Every spring, people all over the United States get serious cases of ramp envy. And that’s because the wild onion gets all sorts of attention from big city Northeast chefs who use the pungent produce in everything from pesto to tarts.
You see, ramps are hard to come by in most of the country. They are mythic to most of us, just like fiddleheads and fresh morel mushrooms. Mostly, they are harvested in the wild, which makes them even more coveted.
Ramps, sometimes called wild leeks or spring onions, grow in moist woodland areas from Canada down to South Carolina. For years, before New York foodies discovered the pungent bulbs, they were the toast of the Appalachian region, where numerous festivals are held in their honor. Richwood, Va., celebrates its 77th ramps festival on April 18, 2015. (More information at richwooders.com.)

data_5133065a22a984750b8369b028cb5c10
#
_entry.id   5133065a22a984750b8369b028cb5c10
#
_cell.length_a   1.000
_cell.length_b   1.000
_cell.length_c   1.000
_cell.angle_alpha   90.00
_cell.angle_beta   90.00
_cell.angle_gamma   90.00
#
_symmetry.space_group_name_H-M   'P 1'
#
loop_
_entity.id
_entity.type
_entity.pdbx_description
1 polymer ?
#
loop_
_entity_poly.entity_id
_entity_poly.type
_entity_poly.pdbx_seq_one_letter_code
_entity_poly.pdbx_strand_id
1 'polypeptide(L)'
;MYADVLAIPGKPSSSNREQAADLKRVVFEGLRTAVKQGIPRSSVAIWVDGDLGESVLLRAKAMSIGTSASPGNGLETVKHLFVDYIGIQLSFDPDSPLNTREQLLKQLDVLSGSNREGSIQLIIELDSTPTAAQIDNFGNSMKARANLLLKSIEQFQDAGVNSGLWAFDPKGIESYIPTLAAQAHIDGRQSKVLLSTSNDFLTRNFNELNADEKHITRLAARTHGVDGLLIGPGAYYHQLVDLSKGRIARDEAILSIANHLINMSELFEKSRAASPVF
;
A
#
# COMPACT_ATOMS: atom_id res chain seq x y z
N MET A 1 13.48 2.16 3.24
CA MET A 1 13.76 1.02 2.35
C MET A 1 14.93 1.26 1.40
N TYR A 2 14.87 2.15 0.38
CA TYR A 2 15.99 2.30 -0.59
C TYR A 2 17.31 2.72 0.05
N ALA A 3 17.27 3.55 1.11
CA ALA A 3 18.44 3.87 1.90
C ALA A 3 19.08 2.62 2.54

After a long, cold winter, the sight of ramps pushing up from the ground signals the glorious spring. They emerge in March and by June, the season is finished.
They look more like mini-leeks but rather than tough stalks, they have a leafy top, which is also edible. Most preparations call for cooking ramps because they are so strongly flavored. Unlike many spring or immature versions of vegetables, they are not mild or delicate. Eaten raw, they taste like garlic.
For those of us who live far away from ramps country, a substitute mixture of scallions and shallots will suffice. If you do live where ramps are harvested, rejoice. The rest of us will just have to plan a spring road trip.